Crossed Paths Lead Back to Chico
Chico State has been a second home to countless families who’ve shared and cherished the Wildcat experience. For these families—and more than 177,000 alumni—Chico State is not just a university or campus. It is the branches of the family tree. This is one of six profiles of families who are rooted in their Wildcat connection.
Suzy McCarthy and Paul McCreary first met as fellow recreation administration majors, meeting within their tight-knit cohort through classes, projects, and events. But when Paul one day gifted Suzy with a coffee before an 8 a.m. class in the spring semester of their senior year in 1992, she felt a new kindness behind it.
“I had noticed and admired Paul, he was a standout in the recreation department,” Suzy said. “It was exciting to be the object of his affection.”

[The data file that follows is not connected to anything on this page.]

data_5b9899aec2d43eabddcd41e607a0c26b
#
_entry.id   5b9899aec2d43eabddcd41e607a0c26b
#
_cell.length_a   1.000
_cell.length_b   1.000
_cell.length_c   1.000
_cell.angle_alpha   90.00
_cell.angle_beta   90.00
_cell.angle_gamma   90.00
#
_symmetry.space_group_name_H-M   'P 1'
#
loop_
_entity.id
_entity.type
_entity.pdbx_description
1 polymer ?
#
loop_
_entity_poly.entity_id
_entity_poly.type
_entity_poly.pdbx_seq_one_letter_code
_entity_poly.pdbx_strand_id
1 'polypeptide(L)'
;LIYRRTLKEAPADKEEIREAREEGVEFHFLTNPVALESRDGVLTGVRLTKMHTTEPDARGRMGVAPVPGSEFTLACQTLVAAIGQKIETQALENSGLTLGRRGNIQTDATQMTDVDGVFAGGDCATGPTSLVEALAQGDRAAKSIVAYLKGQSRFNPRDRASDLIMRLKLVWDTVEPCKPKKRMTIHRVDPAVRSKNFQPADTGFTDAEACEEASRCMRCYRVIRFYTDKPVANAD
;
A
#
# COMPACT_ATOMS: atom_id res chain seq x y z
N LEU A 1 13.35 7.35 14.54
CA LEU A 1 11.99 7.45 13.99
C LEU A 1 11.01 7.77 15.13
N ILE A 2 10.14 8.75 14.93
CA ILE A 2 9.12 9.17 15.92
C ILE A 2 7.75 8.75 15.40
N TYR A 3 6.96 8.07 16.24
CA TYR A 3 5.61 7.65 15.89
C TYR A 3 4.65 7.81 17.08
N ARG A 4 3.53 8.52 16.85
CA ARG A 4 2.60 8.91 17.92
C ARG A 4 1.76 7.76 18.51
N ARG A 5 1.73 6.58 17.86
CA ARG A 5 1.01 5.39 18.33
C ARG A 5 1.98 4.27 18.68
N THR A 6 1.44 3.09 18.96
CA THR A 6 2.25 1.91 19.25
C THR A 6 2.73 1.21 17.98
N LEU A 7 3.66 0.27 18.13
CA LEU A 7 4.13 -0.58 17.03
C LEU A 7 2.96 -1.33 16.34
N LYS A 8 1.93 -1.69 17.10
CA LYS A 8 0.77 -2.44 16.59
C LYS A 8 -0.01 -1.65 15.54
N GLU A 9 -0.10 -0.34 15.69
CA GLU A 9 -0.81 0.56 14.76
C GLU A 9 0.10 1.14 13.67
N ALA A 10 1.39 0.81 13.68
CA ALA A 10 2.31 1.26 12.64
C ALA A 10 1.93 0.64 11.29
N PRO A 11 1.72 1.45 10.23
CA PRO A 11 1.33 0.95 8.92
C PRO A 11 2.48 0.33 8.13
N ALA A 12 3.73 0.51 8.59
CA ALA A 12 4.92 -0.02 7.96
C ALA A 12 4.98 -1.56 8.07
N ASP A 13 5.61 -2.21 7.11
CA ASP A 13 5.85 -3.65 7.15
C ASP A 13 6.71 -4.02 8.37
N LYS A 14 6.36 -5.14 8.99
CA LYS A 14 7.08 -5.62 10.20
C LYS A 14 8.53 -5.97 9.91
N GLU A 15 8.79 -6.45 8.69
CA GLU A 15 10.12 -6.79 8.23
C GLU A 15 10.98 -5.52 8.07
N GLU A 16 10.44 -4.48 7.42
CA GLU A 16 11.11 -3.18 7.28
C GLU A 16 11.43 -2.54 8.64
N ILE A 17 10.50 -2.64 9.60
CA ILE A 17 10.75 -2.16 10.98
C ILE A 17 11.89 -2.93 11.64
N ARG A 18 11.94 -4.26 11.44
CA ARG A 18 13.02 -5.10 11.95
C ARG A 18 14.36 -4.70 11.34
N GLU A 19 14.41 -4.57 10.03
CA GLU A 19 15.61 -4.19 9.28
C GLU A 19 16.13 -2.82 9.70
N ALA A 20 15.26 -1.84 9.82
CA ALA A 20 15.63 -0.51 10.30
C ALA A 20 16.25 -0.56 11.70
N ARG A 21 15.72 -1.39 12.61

This shared moment marked the beginning of their shared story. They started dating, graduated from Chico State that spring, got married in 1994, and moved to Concord.
The two began working in their chosen fields—Paul as a recreation coordinator for the city of Walnut Creek and Suzy managing youth services activities for the Town of Danville Parks and Rec Department. After 20 years of working his way up the ladder with the City of Dublin recreation department, including five years as director, Paul ended his career as the general manager of the Hayward Area Recreation District.
Suzy said that upon graduating from Chico State, the pair were work-ready and possessed the skills to hit the ground running in the workforce.